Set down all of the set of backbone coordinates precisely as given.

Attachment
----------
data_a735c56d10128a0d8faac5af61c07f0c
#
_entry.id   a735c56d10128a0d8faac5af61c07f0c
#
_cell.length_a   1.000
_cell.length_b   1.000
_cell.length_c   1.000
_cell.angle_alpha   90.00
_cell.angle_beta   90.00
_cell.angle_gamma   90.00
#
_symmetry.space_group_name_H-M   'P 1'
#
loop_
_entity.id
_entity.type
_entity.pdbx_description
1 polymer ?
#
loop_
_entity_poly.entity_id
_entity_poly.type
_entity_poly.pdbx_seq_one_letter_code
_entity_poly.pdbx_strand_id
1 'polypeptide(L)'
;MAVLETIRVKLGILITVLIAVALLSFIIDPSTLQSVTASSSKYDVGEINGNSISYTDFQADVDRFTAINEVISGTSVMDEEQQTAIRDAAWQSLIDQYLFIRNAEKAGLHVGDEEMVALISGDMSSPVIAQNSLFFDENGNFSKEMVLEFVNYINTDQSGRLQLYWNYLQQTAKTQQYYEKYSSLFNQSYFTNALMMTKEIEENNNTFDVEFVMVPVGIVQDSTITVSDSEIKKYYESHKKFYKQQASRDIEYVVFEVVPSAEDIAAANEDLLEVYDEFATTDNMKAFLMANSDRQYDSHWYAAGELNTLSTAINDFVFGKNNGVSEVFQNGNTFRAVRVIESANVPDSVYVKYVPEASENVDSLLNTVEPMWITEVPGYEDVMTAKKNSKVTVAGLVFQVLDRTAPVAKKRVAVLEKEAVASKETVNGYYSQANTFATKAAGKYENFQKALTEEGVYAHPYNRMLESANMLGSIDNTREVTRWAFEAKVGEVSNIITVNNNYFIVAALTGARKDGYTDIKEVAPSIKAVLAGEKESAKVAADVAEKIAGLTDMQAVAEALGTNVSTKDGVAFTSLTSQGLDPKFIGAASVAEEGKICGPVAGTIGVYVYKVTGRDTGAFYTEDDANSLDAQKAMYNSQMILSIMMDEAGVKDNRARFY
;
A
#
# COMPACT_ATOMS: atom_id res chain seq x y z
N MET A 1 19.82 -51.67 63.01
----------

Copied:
data_a735c56d10128a0d8faac5af61c07f0c
#
_entry.id   a735c56d10128a0d8faac5af61c07f0c
#
_cell.length_a   1.000
_cell.length_b   1.000
_cell.length_c   1.000
_cell.angle_alpha   90.00
_cell.angle_beta   90.00
_cell.angle_gamma   90.00
#
_symmetry.space_group_name_H-M   'P 1'
#
loop_
_entity.id
_entity.type
_entity.pdbx_description
1 polymer ?
#
loop_
_entity_poly.entity_id
_entity_poly.type
_entity_poly.pdbx_seq_one_letter_code
_entity_poly.pdbx_strand_id
1 'polypeptide(L)'
;MAVLETIRVKLGILITVLIAVALLSFIIDPSTLQSVTASSSKYDVGEINGNSISYTDFQADVDRFTAINEVISGTSVMDEEQQTAIRDAAWQSLIDQYLFIRNAEKAGLHVGDEEMVALISGDMSSPVIAQNSLFFDENGNFSKEMVLEFVNYINTDQSGRLQLYWNYLQQTAKTQQYYEKYSSLFNQSYFTNALMMTKEIEENNNTFDVEFVMVPVGIVQDSTITVSDSEIKKYYESHKKFYKQQASRDIEYVVFEVVPSAEDIAAANEDLLEVYDEFATTDNMKAFLMANSDRQYDSHWYAAGELNTLSTAINDFVFGKNNGVSEVFQNGNTFRAVRVIESANVPDSVYVKYVPEASENVDSLLNTVEPMWITEVPGYEDVMTAKKNSKVTVAGLVFQVLDRTAPVAKKRVAVLEKEAVASKETVNGYYSQANTFATKAAGKYENFQKALTEEGVYAHPYNRMLESANMLGSIDNTREVTRWAFEAKVGEVSNIITVNNNYFIVAALTGARKDGYTDIKEVAPSIKAVLAGEKESAKVAADVAEKIAGLTDMQAVAEALGTNVSTKDGVAFTSLTSQGLDPKFIGAASVAEEGKICGPVAGTIGVYVYKVTGRDTGAFYTEDDANSLDAQKAMYNSQMILSIMMDEAGVKDNRARFY
;
A
#
# COMPACT_ATOMS: atom_id res chain seq x y z
N MET A 1 19.82 -51.67 63.01